Bye Bye, Work-Life Balance—Welcome, Work-Life Integration!

Are you voluntarily working longer hours and sacrificing your personal life for it? If the answer is yes, then you have no work-life balance

The idea of work-life balance is to achieve a state where the demands of work and career and the demands of our personal lives are of equal priority. Work-life balance acknowledges that our careers influence our personal lives and vice versa — one cannot thrive without the other. Ultimately, by keeping work and life in balance we hope to be less fatigued, more focused, and more productive in all aspects of our lives.  

The shift to a culture of work-life balance has had a number of positive effects: 

  • Health is now recognized as essential for work-life balance. Many employers offer health initiatives, such a fitness or weight loss programs and healthier food choices for employees. 
  • Employees feel empowered to say “no” to projects they feel overwhelms their bandwidth. 
  • Employers conduct engagement surveys to keep tabs on factors that can raise employees’ levels of dissatisfaction.
  • Employees are becoming more mindful of needing to take regular breaks. 
  • Many employers now offer flexible work schedules, which may include flexible hours and/or remote working options.
  • Employees seek coaching to cope with managers, coworkers, and rising workloads.
  • There is an expectation that technology “gets the job done,” meaning that technology addresses daily work challenges and is effective in helping users to achieve goals and objectives, resolve and avoid problems, and make progress in their lives.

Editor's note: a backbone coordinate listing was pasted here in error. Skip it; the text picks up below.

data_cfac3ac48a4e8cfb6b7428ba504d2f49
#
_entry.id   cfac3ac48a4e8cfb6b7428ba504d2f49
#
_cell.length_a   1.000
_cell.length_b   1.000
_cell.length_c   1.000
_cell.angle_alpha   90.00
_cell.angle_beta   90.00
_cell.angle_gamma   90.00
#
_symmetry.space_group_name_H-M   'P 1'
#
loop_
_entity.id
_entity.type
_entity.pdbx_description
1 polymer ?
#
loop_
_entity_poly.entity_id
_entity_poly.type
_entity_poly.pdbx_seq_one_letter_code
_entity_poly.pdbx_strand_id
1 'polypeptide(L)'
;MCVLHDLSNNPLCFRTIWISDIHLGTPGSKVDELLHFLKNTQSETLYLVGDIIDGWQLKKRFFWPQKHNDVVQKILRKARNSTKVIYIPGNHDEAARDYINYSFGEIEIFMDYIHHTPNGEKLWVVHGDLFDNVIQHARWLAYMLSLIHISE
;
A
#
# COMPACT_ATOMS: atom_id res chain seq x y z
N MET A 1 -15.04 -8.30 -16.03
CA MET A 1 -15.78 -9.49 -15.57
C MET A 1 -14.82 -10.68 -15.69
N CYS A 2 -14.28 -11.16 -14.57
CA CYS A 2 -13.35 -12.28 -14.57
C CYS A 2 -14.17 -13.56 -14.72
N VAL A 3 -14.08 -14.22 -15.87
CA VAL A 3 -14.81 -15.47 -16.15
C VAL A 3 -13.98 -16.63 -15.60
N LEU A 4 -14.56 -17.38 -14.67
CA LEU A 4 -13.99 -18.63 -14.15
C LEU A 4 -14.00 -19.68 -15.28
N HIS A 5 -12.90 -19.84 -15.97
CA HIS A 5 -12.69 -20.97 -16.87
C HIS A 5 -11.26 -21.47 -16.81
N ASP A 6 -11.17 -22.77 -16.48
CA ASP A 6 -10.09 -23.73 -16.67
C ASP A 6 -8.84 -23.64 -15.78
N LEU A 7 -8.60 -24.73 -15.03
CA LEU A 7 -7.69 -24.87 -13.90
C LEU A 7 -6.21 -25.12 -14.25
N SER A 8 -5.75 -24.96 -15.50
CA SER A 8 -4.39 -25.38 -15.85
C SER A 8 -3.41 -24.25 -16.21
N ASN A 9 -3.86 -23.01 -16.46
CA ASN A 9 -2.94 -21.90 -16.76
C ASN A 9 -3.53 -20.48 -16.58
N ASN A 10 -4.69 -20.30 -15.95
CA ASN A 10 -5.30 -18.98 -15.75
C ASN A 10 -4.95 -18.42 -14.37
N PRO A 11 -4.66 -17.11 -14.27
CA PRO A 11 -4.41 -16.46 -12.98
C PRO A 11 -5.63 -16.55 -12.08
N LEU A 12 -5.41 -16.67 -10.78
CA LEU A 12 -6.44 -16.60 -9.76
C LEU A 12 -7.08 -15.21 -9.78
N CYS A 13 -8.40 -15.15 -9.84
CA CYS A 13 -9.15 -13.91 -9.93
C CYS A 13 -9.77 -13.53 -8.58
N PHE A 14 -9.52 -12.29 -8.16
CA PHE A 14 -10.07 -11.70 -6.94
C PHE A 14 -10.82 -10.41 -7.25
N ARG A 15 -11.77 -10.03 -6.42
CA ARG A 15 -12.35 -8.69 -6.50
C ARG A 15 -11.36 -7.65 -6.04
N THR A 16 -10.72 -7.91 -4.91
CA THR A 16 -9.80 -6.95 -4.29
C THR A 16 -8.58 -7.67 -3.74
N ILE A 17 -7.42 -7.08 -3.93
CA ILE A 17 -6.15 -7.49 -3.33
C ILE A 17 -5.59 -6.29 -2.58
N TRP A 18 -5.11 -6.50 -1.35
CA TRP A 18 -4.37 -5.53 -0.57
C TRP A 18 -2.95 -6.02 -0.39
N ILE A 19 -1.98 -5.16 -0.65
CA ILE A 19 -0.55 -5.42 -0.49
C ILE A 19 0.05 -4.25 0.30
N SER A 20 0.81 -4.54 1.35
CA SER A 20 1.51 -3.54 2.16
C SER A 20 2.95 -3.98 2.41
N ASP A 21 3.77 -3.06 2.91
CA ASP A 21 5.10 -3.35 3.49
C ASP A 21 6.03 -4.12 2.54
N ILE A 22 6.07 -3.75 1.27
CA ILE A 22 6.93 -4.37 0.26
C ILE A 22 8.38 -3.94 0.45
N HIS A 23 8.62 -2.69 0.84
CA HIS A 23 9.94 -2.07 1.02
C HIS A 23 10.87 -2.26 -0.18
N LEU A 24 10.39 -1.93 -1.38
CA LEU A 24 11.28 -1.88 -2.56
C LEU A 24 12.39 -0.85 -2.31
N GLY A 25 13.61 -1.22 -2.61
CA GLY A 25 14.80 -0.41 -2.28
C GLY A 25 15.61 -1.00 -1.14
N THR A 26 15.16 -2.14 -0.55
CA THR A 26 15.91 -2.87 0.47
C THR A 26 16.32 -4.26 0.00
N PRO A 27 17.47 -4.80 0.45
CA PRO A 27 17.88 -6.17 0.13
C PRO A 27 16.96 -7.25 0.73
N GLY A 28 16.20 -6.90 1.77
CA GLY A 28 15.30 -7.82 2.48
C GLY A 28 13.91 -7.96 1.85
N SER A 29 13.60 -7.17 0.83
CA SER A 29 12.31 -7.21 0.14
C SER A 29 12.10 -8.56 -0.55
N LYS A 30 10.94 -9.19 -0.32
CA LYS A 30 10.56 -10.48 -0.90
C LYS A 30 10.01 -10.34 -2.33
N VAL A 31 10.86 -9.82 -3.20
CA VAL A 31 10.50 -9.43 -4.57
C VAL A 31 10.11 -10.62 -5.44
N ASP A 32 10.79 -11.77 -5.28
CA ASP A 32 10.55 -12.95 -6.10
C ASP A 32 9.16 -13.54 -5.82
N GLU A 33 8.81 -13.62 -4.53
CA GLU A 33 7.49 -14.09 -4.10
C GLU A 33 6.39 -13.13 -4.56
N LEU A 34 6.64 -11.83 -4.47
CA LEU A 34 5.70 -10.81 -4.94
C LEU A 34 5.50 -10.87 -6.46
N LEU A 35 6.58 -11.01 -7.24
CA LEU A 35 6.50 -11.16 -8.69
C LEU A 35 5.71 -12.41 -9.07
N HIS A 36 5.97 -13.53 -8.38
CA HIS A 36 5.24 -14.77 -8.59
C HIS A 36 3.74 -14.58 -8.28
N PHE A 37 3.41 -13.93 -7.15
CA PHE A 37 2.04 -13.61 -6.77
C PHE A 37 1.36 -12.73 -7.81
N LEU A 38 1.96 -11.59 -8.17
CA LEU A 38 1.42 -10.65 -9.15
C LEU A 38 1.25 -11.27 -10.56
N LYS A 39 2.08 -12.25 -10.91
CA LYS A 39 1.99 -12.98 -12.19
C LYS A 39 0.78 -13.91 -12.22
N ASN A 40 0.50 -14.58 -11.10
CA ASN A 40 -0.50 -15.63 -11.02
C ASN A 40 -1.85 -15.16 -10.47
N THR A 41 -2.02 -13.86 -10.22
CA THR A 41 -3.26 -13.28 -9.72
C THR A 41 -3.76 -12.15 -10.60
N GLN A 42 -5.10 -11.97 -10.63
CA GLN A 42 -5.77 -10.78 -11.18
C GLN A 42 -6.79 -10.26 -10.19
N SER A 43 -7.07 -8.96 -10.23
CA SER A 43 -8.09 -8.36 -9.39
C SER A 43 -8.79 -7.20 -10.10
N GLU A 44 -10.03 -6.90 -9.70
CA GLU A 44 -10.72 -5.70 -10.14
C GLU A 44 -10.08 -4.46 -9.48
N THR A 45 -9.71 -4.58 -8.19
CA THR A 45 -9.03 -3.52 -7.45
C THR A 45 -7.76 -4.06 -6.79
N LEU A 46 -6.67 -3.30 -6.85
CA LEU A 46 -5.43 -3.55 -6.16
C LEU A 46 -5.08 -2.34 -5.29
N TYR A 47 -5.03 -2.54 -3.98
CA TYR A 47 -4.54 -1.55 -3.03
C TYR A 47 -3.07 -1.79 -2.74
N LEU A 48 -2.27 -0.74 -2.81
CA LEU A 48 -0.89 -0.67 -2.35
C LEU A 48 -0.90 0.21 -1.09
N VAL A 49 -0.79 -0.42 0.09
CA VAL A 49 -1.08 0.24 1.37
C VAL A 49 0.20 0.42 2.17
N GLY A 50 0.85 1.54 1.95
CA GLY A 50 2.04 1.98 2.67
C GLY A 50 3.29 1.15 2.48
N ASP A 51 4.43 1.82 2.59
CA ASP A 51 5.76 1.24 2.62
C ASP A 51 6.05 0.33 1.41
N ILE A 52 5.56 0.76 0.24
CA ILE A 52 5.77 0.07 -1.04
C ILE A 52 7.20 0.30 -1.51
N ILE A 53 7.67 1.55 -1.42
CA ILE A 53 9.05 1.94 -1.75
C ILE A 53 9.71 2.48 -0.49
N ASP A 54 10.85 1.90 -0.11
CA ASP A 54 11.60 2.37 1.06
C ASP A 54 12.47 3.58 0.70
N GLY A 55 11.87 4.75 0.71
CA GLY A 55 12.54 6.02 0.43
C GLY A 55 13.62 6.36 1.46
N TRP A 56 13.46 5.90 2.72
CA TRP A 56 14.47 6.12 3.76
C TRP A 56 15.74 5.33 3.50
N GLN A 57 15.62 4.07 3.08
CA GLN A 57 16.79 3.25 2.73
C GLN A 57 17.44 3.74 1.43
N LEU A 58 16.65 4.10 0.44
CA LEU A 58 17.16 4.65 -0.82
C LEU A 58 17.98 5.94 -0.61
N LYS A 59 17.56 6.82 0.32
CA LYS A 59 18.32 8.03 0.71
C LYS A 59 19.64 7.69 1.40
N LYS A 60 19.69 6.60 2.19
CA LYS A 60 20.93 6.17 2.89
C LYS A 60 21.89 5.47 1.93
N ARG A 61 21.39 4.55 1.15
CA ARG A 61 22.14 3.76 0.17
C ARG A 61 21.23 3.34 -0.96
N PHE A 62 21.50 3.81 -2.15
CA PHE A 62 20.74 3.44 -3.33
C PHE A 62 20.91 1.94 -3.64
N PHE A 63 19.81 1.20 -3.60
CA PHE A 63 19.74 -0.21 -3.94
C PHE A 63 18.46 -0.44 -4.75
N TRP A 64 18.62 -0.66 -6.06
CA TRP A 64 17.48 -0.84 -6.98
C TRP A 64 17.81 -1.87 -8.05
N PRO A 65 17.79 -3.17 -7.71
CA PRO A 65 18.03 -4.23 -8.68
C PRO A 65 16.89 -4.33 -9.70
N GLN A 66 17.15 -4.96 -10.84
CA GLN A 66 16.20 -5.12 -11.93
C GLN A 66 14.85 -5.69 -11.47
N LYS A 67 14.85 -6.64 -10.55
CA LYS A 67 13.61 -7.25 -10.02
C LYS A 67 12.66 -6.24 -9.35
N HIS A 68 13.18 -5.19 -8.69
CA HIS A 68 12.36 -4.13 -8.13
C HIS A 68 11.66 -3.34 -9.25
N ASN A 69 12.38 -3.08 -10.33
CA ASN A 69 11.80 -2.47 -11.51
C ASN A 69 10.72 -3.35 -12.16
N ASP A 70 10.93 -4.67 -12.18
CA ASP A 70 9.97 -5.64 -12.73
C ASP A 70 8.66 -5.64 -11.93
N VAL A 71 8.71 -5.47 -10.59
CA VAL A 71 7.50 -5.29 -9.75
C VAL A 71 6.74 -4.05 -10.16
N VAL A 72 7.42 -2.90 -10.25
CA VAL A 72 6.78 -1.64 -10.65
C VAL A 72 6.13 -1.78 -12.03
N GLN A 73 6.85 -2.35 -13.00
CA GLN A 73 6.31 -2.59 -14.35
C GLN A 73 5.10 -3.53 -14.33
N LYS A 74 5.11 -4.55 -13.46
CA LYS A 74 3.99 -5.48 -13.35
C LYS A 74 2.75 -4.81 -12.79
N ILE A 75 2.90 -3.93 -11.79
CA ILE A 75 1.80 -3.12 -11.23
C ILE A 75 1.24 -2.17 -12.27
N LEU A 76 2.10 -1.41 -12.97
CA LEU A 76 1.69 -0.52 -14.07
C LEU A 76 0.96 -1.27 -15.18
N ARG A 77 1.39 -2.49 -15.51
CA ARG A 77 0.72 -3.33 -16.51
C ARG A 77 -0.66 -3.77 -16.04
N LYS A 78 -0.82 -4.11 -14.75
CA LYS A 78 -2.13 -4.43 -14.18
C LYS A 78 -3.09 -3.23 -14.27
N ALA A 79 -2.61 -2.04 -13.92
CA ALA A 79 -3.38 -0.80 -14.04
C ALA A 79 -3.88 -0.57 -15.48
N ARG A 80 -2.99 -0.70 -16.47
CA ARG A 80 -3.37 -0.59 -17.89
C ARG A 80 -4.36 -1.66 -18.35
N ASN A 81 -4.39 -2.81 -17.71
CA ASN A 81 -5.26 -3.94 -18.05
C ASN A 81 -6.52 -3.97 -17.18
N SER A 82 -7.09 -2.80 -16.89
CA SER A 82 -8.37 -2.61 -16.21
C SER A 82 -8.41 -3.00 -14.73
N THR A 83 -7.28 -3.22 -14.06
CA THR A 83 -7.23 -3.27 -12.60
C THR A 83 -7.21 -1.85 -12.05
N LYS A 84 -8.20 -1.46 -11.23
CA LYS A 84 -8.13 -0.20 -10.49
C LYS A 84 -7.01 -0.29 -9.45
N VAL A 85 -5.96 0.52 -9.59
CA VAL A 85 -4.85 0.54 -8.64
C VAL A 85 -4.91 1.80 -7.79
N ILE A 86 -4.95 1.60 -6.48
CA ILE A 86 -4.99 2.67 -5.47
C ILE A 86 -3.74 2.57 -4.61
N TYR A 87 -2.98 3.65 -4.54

Work-life balance means that work-related meetings are not scheduled outside of regular office hours, not during break times, and not in the afternoon on the last day of any work week. People nowadays also frown upon receiving work emails on weekends. 

The strict separation of work and life, however, can be difficult. Trying to maintain artificial barriers between work and the rest of our lives can cause tension and feelings of guilt when work does intrude on our personal lives and vice versa. Work-life integration refers to the idea of “blending” work and personal responsibilities, eliminating any tensions or feelings of guilt. 

The idea of work-life integration assumes that a person’s professional and personal goals can be aligned so that one is not taking away as much from the other. Work-life integration will particularly become important as more Millennials and Gen Zers control the workforce. 

Post-Covid technological advances in our workflows, enabling remote work at a much larger scale than before, is an initial step towards work-life integration, breaking down barriers between work and personal time. It is acceptable again to let work tasks bleed into free time or even during vacation, while attending to personal matters, such as family obligations or health issues, is allowed to bleed into work time. One can leave work for a few hours to pick up a sick child from school and catch up on work from home later in the day. 

Radiology more than other medical specialties could pioneer work-life integration. There are already existing work models where radiologists are assigned a certain volume of studies that they have to read during a shift, and there can be some flexibility as to when they need to issue final reports. Many radiologists already work entirely or partially from home.

In the current job seekers’ market, everyone will choose the work conditions that are best for them. If you find yourself having trouble hiring folks, it may be worthwhile pondering work-life balance or integration and how it could work for your hiring goals.

Nadja Kadom, MD
Nadja Kadom, MD

Director for Quality, Department of Radiology, Children’s Healthcare of Atlanta
Interim Director for Quality, Department of Radiology and Imaging Sciences, Emory Healthcare
Professor, Emory University School of Medicine

The opinions expressed on RadTeams are those of the author(s); they do not necessarily reflect the viewpoint or position of the editors, reviewers, or publisher.

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